fact, Lao and colleagues also pointed that advanced maternal age only served as a surrogate factor for PPH due to the associated increased risk factors, obstetric complications and interventions.4 Their multivariate
analysis indicated that aging was actually associated with decreased PPH, the risk decreasing progressively from those aged 25-29 years to those aged ≥40 years compared with the 20-24 years group. One possible explanation could be that most of the studies in the met analysis were conducted in developed countries with good health indicators and effective healthcare systems. Data from developing countries like India is scarce and thus further studies are required.
In addition, we found primipara mothers to have significantly higher blood loss. This is in support of the recently published meta-analysis, which found primiparity of mothers [OR=1.37, 95% CI (1.35, 1.40)] to be associated with PPH.2 Shechter‐Maor and colleagues
found that cesarean sections, operative vaginal deliveries and PPH were more common among the primiparous group.5 These studies attributed increased rates of PPH
among primiparas to prolonged labors and increased rates of labor induction with long periods of oxytocin administration. In contrast, a recently conducted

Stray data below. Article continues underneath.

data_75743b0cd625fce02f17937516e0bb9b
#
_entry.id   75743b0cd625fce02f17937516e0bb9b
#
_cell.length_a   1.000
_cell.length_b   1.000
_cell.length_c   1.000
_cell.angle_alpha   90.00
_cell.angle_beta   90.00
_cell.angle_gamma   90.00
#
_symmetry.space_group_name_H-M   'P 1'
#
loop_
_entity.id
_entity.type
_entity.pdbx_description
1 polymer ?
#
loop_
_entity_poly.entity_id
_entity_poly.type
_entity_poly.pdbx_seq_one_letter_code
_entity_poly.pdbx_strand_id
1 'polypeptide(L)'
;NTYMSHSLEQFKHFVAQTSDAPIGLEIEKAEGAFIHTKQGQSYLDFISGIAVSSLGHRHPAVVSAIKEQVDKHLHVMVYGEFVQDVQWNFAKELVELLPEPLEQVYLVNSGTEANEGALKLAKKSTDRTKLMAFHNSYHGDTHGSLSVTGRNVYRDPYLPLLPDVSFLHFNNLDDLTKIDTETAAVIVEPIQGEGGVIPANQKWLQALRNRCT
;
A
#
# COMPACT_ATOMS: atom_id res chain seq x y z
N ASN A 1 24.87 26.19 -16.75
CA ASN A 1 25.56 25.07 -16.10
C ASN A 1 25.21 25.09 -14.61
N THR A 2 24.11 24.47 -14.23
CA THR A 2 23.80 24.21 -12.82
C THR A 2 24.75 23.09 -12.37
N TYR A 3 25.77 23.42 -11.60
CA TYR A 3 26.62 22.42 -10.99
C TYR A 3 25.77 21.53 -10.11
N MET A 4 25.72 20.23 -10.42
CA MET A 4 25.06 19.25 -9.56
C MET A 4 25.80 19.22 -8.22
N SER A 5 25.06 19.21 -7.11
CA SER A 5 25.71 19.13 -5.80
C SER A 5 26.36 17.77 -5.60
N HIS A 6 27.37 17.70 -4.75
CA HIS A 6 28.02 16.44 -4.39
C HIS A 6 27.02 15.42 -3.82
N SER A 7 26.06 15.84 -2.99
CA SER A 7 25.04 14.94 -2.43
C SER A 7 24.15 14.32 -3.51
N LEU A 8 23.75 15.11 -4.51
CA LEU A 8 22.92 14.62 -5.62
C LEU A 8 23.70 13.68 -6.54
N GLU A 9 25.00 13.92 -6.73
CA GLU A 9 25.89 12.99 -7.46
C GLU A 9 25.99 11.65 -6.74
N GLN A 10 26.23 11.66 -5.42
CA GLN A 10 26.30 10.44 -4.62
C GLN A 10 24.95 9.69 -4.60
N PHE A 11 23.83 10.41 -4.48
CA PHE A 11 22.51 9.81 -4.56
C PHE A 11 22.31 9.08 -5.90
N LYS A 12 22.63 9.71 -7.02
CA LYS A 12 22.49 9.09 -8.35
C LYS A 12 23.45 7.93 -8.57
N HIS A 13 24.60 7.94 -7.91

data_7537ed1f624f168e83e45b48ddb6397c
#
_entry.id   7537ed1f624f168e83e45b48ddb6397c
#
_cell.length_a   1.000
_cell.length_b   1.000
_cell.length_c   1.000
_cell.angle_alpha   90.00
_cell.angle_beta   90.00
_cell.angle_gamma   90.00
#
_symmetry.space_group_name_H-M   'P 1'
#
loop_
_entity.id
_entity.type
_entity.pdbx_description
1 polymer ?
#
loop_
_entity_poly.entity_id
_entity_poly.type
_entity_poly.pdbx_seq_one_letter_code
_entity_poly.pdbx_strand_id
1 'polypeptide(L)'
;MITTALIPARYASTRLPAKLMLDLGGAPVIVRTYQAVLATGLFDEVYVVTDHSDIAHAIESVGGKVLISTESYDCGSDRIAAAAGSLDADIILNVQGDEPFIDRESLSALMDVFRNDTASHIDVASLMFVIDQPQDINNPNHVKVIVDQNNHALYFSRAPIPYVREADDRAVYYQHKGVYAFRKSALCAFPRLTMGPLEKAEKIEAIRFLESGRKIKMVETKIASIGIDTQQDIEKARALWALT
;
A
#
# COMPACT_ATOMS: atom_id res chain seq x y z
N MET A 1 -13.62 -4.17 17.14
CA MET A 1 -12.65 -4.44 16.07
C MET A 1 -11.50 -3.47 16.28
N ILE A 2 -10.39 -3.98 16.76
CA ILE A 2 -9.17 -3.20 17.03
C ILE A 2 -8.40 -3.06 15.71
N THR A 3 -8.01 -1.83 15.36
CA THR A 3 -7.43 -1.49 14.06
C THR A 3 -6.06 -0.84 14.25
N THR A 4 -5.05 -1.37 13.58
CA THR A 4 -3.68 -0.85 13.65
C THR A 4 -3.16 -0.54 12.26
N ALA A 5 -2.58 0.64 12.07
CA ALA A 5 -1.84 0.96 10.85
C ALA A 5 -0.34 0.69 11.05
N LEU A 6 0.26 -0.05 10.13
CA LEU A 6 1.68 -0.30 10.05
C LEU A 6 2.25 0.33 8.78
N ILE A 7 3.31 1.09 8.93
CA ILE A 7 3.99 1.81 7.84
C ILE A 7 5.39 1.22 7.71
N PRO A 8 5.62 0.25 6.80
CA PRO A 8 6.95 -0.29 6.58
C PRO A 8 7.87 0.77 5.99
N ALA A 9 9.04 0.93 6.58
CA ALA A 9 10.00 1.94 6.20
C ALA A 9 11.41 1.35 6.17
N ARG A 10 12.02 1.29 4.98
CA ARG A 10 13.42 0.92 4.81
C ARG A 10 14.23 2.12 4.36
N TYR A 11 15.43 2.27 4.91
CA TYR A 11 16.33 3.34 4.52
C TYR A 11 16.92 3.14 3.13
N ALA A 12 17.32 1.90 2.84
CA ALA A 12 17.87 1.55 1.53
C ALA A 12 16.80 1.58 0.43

randomized trial demonstrated an increased incidence of PPH among multigravida deliveries.6
Authors found the mean blood loss in the 49 LSCS deliveries to be significantly higher than those in vaginal deliveries and that too among elective LSCS deliveries. Similar results were shown by Ngwenya in a poor-resource setting of Zimbabwe.7 Sharma and Dhakal from
Nepal demonstrated similar pattern as well.8
Furthermore, we observed that deliveries who had a spontaneous onset of labor had the least blood loss. Among the various indications of labor induction, we observed women with oligohydramnios and postdatism to have the maximum blood loss. This was in line with previous studies, compared with spontaneous vaginal delivery, the odds of severe PPH were higher among women undergoing either in-labor or planned cesarean delivery.9 Reichman et al also observed the prevalence of